Collectively, Connecticut’s three major ports have experienced a notable tonnage decline of about 11 percent over a three year period. Local pilots say that the decline is commensurate with a drop-off in boardings. Although unclear as to whether that can be more attributed to a miserable economy than anything else, the alarm bells are clearly going off in Hartford.


Yesterday, Chuck Beck, Transportation Maritime Manager for the Connecticut Department of Transportation (CDOT) described a March 21st meeting which included virtually major stakeholder on the Connecticut waterfront, along with Governor Malloy and the entire Connecticut congressional delegation. According to Beck, the meeting underscored the Governor’s commitment to the Constitution State’s ports, and a concerted effort to make good on his campaign promise to “improve infrastructure and local ports.” Malloy’s proposed budget, under consideration this week in Hartford, calls for $50 million in port improvements and dredging over the next two years. In Washington, the Connecticut delegation has spearheaded more than one legislative effort to compel the Obama Administration to release funds collected, but not disbursed, from the nation’s Harbor Maintenance Fund.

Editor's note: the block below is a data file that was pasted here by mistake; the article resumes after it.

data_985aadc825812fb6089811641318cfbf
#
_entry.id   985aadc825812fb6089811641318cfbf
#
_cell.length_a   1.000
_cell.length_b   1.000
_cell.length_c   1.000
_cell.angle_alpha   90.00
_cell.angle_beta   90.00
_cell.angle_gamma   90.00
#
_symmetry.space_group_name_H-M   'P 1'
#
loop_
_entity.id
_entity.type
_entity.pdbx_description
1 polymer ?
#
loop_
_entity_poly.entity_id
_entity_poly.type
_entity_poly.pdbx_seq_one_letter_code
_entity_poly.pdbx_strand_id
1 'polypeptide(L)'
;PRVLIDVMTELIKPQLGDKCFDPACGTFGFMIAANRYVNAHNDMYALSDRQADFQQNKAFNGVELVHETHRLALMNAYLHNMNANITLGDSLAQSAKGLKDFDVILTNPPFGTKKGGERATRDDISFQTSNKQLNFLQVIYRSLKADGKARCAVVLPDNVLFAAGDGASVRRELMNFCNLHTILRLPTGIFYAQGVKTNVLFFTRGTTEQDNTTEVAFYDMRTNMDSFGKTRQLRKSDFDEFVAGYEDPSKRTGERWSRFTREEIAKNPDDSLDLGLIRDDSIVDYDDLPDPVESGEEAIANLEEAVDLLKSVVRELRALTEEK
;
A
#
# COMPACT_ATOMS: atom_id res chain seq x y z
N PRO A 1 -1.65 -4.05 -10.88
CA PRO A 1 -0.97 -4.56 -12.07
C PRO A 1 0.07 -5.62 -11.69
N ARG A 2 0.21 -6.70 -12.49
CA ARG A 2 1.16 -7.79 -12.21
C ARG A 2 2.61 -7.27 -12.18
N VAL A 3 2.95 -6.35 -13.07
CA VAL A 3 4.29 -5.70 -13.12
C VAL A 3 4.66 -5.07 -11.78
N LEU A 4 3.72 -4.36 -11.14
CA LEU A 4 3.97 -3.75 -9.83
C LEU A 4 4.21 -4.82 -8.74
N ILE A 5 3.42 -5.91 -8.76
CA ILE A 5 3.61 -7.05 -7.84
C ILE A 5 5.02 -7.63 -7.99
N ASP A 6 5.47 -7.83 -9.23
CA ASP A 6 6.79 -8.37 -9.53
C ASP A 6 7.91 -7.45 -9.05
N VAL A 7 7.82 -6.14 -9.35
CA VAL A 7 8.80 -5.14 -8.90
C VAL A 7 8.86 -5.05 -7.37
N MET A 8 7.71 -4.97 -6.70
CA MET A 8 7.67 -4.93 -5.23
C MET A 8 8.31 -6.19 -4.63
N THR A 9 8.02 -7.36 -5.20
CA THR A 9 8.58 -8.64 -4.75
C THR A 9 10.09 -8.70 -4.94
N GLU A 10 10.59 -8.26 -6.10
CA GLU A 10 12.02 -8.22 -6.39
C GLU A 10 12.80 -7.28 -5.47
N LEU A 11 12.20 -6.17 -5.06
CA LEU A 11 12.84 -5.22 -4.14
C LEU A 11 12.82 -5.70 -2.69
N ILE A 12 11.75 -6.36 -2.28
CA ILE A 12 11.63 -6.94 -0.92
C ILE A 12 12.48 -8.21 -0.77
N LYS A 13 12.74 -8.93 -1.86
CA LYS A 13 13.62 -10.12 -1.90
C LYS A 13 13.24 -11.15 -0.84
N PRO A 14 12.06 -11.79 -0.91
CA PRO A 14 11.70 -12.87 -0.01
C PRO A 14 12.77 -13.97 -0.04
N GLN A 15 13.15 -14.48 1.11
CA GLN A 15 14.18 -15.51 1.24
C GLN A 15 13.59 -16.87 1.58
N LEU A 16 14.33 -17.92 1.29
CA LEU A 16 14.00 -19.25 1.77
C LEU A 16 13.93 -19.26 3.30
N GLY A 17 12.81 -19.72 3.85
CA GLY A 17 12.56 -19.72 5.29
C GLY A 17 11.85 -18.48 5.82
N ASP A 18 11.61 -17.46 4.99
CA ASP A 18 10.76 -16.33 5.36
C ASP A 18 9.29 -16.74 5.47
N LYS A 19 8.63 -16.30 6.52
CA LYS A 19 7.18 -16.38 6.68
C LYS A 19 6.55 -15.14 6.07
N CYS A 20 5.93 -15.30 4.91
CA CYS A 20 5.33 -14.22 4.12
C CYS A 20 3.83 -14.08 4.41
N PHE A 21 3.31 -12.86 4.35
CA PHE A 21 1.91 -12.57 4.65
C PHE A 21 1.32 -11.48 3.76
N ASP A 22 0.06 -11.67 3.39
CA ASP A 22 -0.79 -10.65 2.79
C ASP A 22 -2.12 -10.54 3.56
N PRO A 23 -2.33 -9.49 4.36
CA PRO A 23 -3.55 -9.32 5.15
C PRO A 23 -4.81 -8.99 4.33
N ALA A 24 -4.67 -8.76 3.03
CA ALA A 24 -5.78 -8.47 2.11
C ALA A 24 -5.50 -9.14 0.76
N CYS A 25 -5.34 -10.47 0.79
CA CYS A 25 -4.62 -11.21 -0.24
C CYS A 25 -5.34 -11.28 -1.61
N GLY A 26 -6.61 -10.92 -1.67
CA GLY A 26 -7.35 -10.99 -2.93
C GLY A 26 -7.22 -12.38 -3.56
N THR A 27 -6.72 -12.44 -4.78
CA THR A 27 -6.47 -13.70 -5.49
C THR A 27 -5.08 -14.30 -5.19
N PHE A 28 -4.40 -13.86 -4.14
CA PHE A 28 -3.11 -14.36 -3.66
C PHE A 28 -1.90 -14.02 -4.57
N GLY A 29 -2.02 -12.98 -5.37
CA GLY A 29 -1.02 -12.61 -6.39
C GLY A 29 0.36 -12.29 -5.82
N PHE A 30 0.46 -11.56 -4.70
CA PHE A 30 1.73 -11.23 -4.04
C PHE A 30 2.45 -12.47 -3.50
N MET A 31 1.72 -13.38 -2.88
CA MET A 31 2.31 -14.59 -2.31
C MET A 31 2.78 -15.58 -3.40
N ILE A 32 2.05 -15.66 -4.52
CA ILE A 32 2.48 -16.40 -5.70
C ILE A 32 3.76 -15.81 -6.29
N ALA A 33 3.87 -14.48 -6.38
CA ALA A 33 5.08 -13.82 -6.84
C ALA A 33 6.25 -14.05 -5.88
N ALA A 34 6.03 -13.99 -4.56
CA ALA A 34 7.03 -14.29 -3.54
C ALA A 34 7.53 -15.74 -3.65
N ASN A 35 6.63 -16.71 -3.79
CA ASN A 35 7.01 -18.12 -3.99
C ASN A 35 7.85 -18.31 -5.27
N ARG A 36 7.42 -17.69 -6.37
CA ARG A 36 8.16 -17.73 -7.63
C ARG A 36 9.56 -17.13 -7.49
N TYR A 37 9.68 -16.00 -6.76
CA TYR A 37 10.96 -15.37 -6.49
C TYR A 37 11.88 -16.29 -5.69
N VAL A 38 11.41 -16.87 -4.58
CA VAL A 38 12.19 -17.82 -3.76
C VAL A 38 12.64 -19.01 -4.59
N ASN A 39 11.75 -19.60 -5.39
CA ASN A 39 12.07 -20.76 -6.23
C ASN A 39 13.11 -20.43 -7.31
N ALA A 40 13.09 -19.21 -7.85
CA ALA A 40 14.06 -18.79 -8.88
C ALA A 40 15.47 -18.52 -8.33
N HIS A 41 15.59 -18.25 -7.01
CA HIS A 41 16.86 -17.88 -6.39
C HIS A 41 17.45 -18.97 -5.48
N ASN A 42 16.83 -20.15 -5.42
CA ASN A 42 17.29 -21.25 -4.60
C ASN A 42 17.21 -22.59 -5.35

Beck also reminded MarPro that the dredging of ship channels is primarily a federal responsibility. Getting the funds which have been collected has proved problematic. At issue is the reported $5.6 billion balance in the Harbor Maintenance Tax and Harbor Maintenance Trust Fund, which, like other federal repositories, in theory exists but has probably already been spent. Port officials here and along the Eastern Seaboard complain bitterly about the $50+ billion allotted for high speed rail projects and ports like Miami, FL have resorted to pledging local funds in order to get ready for the new generation of Panamax containerships. But, the last Army Corps chief who complained about the lack of federal funding for dredging and/or infrastructure projects also found himself out of work. Those hoping for a groundswell of federal support for dredging projects are probably going to have to wait a bit longer.